One embodiment provides a system that synchronizes a data collection with a remote device. During operation, the system can detect the remote device, for example, by detecting that the local device and the remote device are in close proximity to each other, or detecting a data connection between the local device and the remote device. Then, in response to detecting the remote device, the system receives collection summaries for one or more data collections stored at the remote device. A respective collection summary can include at least one additive hash value that represents one or more content items of a data collection. Then, for a data collection that exists at the local device and the remote device, the system compares a remote additive hash value for the data collection at the remote device with a local additive hash value for the data collection at the local device.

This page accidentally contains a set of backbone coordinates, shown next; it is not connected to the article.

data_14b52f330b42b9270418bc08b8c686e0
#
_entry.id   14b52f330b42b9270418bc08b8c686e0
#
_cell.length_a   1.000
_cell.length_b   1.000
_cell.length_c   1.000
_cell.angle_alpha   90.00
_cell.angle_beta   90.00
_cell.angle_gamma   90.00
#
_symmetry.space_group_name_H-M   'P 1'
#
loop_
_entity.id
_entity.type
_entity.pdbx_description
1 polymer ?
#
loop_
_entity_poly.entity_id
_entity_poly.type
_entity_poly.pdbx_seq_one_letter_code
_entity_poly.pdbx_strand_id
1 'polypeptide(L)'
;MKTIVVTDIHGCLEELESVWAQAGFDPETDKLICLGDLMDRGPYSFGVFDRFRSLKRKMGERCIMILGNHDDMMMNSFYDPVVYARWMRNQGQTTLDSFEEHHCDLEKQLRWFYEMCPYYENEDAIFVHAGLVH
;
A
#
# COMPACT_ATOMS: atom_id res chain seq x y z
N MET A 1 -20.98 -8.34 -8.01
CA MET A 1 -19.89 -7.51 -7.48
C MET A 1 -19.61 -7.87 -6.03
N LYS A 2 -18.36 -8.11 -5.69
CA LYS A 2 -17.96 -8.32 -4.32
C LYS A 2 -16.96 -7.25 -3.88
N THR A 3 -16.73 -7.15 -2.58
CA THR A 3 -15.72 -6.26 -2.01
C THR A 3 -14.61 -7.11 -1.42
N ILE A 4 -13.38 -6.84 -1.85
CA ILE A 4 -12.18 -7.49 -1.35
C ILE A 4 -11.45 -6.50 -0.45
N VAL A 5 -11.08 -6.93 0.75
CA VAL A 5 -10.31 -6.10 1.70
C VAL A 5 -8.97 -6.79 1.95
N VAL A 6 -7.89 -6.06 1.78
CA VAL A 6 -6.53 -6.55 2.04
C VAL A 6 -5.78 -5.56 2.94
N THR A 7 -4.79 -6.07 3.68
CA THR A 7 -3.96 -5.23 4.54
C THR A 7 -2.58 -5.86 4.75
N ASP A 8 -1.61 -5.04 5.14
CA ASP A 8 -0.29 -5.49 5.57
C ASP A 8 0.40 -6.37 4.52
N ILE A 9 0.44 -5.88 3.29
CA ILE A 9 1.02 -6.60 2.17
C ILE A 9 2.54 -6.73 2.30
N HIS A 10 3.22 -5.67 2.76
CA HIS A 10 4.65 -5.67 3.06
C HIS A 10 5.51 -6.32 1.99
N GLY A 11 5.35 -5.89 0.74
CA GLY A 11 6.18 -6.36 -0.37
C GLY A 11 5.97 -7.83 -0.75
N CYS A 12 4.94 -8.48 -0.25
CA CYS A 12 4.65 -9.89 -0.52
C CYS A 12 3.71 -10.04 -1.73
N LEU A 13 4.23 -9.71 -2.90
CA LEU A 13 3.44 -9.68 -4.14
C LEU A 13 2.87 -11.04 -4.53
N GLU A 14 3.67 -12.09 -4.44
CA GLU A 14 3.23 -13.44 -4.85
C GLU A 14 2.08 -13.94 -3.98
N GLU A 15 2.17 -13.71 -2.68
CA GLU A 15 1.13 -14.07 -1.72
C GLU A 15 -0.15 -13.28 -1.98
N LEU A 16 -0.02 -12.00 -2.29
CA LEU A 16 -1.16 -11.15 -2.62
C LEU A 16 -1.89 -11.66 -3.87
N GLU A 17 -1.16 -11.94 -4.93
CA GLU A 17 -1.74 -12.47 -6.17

If the system determines that the remote additive hash value does not match the local additive hash value, the system synchronizes structured names for the data collection at the local device and the remote device. A structured name indicates a unique and persistent name for a content item independent of a storage location, and facilitates obtaining the content item from any device of a computer network.